On Saturday, Ireland will resume their quest to win the Grand Slam in 2018 when they take on a very dangerous Wales side who ran England close and had already outclassed a highly fancied Scotland.
As the game closes in, former Ireland head coach Eddie O'Sullivan and Irish Independent rugby correspondent Ruaidhri O'Connor joined Joe on Monday Night Rugby.
Eddie feels the Welsh team will be in a "good place" mentally when they come to Dublin.
"I think they're probably in a good place mentally, a bit of a point to prove, they'll have a chip on the shoulder after Twickenham," he said.
"All the things you'd like to put in your locker for an away game where you're not favourites.
"I saw a spread somewhere that it was something like 12-15 points to Ireland which I thought was a bit weird. I think it will be a tight game. I think Wales are in a pretty good place, a chip on the shoulder and something to prove - that's always a potent combination."
And as Ruaidhri O'Connor pointed out, Ireland's recent record against Warren Gatland's Wales has not been impressive.
Eddie added: "It could be the trickiest one at the end of the day for us and the bit of a problem for us is we actually don't know where we are exactly. We're two from two which we said before this Championship, we'd be two from two. But the problem with Paris was that we got out of jail a bit so there's not a load to take out of Paris except we won the game and that was probably the most important thing to be honest. There wasn't much else to take out of Paris.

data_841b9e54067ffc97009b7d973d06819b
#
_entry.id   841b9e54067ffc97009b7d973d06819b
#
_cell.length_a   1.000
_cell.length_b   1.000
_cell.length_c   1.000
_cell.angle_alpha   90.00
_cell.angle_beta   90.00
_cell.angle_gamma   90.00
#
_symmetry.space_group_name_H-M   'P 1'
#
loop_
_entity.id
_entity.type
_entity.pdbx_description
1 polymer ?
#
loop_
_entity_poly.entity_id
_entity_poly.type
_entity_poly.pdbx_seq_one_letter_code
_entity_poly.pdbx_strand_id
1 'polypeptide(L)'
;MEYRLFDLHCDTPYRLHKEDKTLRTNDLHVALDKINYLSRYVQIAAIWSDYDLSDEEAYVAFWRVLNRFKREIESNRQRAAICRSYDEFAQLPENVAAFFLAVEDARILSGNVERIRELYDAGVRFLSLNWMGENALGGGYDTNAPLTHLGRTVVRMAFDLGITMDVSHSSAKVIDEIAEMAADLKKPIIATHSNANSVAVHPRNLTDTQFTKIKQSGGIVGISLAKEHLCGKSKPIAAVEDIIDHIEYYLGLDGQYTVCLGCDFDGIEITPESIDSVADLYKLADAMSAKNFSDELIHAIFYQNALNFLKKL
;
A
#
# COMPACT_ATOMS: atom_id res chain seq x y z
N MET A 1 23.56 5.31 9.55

"And then the problem with Italy is you're going to win comfortably so you don't have any metric to go on, so this is where the Championship really kicks off."
He pointed out that with injuries factored in, there is also uncertainty in regards to Ireland's centre line up and other areas of the field which means it's not 100% clear how Ireland will play against Wales, adding that, "I always had it in the back of my head that if Wales delivered any kind of performance in the first two matches, they'll be dangerous."
On the tactics, he feels if the game is played at Ireland's pace, it will be a home win but if that changes in Wales' favour then that could see the wind shift in the other direction.